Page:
[Editor's note: See more on conscience in healthcare including a sample letter you can send]
Mr. David Anderson, MP
House of Commons
Ottawa, ON K1A 0A6
Thank you for taking the initiative to introduce Bill C-418, the Protection of Freedom of Conscience Act
Bill C-418 clarifies that health care professionals must not be compelled to participate, directly or indirectly, in medical assistance in dying. It offers much needed assurance for health care workers, such as nurses, doctors, pharmacists and others, that they will not be forced to choose between violating their conscience and losing their job.
For doctors and nurse practitioners who object, having to make an effective referral is akin to performing the procedure itself, because whether they end a patient’s life themselves or arrange for it to be done by someone else (via effective referral), they are still making it happen. In an effective referral, a doctor or nurse practitioner is giving their judgment on the particular course of medical treatment or procedure they deem to be in the best interest of the patient.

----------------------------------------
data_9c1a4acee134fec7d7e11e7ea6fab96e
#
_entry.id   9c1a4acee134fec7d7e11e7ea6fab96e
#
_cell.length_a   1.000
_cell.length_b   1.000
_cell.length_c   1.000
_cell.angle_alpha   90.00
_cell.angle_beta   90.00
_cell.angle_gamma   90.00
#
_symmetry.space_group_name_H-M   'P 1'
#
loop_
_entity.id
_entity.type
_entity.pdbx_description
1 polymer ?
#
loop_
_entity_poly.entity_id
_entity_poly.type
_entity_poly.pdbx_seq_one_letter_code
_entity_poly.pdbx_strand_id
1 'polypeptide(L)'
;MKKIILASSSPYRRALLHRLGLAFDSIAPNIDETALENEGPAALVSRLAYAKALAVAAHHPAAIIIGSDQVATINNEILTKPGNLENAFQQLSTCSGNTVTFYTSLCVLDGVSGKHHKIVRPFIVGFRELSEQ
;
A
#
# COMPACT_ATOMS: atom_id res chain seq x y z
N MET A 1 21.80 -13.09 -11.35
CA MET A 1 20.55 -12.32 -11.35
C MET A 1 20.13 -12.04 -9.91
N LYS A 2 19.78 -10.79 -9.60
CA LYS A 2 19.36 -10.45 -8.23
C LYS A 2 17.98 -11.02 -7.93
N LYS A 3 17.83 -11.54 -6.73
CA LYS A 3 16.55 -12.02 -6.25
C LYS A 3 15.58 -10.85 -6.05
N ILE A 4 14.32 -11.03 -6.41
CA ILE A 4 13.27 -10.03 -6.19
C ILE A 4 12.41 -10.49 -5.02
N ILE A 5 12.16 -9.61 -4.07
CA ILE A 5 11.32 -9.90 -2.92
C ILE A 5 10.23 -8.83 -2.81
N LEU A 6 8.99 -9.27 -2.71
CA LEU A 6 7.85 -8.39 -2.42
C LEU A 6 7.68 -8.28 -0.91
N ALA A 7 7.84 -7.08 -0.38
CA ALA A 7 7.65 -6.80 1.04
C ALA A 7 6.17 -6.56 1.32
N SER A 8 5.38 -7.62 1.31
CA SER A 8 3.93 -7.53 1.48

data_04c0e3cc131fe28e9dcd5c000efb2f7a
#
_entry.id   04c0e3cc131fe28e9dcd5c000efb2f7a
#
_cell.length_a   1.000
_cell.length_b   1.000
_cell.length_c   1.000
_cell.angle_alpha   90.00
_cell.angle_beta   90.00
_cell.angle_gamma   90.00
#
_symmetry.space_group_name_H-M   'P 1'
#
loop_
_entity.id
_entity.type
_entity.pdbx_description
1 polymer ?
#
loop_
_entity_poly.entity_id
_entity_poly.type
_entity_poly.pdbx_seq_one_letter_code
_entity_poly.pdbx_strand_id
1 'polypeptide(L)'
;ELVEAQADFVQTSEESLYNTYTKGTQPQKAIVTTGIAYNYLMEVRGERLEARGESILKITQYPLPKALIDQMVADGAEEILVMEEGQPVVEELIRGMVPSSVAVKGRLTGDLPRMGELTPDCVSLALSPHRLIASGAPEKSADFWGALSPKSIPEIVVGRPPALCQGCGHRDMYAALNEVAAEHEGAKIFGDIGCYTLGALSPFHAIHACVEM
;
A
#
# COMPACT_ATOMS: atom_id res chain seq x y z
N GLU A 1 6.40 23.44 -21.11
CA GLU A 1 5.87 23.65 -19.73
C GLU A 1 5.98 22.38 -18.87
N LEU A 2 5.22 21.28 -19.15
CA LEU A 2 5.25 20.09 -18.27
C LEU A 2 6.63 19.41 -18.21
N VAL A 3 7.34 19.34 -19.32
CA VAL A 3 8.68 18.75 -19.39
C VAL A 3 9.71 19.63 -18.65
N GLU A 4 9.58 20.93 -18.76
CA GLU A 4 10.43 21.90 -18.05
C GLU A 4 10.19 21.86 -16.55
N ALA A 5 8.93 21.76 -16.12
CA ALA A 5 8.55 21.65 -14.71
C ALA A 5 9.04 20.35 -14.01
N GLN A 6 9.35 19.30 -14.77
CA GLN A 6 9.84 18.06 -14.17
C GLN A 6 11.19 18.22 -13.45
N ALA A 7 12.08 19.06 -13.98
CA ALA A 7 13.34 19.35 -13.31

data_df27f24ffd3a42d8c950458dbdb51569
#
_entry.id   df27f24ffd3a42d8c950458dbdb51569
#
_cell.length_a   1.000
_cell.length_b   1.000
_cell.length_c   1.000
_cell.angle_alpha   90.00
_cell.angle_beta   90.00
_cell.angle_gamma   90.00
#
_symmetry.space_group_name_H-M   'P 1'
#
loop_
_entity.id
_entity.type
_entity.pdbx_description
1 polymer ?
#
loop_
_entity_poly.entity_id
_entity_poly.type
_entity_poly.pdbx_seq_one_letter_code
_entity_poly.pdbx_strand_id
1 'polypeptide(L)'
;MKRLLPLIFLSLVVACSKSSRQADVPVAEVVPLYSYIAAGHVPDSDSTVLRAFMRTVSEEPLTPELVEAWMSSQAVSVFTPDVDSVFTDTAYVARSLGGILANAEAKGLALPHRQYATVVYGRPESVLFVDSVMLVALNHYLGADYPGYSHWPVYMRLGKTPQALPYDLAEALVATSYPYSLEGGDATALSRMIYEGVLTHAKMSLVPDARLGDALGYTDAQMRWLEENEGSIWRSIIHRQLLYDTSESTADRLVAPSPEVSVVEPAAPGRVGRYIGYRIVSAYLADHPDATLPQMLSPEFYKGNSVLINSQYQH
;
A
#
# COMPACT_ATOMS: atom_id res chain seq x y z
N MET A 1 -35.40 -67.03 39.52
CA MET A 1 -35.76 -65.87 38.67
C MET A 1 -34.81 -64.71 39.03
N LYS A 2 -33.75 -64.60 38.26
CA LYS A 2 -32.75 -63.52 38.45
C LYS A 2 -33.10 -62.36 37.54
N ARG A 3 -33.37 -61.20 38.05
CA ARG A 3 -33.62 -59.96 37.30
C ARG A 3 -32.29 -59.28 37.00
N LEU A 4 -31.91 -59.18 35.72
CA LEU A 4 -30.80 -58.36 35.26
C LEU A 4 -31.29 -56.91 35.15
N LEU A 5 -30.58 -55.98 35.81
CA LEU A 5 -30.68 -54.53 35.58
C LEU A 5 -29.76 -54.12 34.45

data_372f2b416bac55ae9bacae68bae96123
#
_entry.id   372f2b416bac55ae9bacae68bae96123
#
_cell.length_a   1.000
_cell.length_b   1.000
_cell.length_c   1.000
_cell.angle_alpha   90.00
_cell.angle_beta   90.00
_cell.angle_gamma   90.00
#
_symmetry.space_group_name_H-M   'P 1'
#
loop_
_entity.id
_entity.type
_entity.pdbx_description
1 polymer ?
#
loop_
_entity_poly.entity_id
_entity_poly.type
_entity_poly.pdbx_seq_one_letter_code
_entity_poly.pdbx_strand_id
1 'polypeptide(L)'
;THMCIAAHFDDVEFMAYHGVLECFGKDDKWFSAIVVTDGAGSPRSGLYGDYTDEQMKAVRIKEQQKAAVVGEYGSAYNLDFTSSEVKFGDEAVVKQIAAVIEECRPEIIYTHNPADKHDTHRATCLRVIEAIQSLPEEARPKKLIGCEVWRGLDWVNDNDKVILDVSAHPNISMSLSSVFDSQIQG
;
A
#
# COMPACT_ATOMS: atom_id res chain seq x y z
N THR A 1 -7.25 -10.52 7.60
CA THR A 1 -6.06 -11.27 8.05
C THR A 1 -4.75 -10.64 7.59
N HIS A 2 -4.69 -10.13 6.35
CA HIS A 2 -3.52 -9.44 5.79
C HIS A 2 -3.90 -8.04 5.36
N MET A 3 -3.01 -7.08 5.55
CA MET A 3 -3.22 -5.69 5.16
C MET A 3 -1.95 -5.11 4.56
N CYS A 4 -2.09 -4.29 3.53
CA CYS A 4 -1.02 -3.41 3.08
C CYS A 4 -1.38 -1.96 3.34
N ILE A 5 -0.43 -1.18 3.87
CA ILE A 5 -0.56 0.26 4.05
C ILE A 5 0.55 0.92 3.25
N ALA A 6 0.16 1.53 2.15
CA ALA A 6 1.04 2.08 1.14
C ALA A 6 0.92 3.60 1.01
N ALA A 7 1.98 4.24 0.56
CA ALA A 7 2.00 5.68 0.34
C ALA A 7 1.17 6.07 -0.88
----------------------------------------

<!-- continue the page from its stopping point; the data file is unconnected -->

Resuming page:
Doctors and other health care professionals may object to medical assistance in dying for any number of reasons: conscience, religious beliefs, ethics or moral convictions.
Freedom of conscience is a core principle in Canadian life and is one of the first fundamental freedoms listed in the Charter of Rights and Freedoms
We support this legislation and commend you for introducing it.
Julia Beazley, Director, Public Policy
Author: Julia Beazley